KUALA LUMPUR, Feb 25 – The Ministry of Health (MOH) has announced the recall of two infant formula products, which were discovered to be contaminated with Cronobacter sakazakii or Salmonella Newport.
The products, Alimentum (400g) and Human Milk Fortifier (0.9g x 50 sachets) by Abbott, were manufactured in a facility in Sturgis, United States.
Cronobacter bacteria can cause severe, life-threatening infections (sepsis) or meningitis (an inflammation of the membranes that protect the brain and spine), according to the US Food and Drug Administration (FDA).
Symptoms of sepsis and meningitis may include poor feeding, irritability, temperature changes, jaundice, shortness of breath, and abnormal movements. Cronobacter infection may also cause bowel damage and may spread through the blood to other parts of the body.
Salmonella can cause gastrointestinal illness and a fever called salmonellosis. Most people with salmonellosis develop diarrhoea, fever and abdominal cramps.
More severe cases of salmonellosis may include a high fever, aches, headaches, lethargy, a rash, blood in the urine or stool, and in some cases, may become fatal, said the FDA in a media release.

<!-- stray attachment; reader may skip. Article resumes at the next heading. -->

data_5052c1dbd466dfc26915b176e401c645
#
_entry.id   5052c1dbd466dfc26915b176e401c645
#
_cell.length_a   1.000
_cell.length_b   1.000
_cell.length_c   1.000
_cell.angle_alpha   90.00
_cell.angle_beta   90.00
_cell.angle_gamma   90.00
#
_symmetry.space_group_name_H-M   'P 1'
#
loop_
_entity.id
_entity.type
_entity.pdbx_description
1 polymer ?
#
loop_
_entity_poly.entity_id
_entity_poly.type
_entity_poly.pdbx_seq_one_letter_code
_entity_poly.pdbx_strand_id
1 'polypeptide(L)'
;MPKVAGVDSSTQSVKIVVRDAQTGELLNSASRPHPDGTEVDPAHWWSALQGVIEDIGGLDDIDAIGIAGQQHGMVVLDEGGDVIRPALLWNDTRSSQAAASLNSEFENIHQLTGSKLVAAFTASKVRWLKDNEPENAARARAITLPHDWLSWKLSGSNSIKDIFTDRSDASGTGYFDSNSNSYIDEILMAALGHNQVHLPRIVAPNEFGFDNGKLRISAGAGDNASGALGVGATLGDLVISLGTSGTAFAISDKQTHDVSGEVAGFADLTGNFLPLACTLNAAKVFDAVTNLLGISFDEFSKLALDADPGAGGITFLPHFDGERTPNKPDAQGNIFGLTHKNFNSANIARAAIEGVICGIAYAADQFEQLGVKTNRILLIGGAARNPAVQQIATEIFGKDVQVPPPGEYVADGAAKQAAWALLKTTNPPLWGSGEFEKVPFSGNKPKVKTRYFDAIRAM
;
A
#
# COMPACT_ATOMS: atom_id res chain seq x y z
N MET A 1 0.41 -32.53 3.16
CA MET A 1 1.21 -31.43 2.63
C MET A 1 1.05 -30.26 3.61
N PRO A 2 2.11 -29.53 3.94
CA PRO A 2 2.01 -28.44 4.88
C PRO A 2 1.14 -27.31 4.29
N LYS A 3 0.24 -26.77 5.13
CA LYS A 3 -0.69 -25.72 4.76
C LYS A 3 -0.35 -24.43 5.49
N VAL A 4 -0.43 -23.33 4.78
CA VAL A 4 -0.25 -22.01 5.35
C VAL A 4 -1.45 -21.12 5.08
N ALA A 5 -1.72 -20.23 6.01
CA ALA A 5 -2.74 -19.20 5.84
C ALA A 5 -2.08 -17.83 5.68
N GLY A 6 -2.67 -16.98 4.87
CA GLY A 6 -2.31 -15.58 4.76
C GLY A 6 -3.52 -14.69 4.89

Products involved in the recall have batch numbers beginning with digits 22 to 37 on the barcode in containers numbered K8, SH, or Z2, and have an expiration date of April 1, 2022 onwards.
MOH has also imposed an auto-rejection of the product at all entrances to the country. All distributors of the products including online retailers who still have stock of the infant formulas must immediately cease sales and contact the nearest district health office.
The action taken by MOH is in response to the FDA’s investigation following consumer complaints of Cronobacter sakazakii and Salmonella Newport infections.
In the US, Abbott voluntarily recalled its infant formula products, Similac, Alimentum and EleCare, following four complaints from three states related to Cronobacter sakazakii in infants who had consumed them.
The company said it found evidence of Cronobacter in non-product contact areas at its Sturgis, Michigan facility.
All four cases related to these complaints were hospitalised, and Cronobacter may have contributed to a death in one case, according to the FDA. It has initiated an on-site inspection at the facility.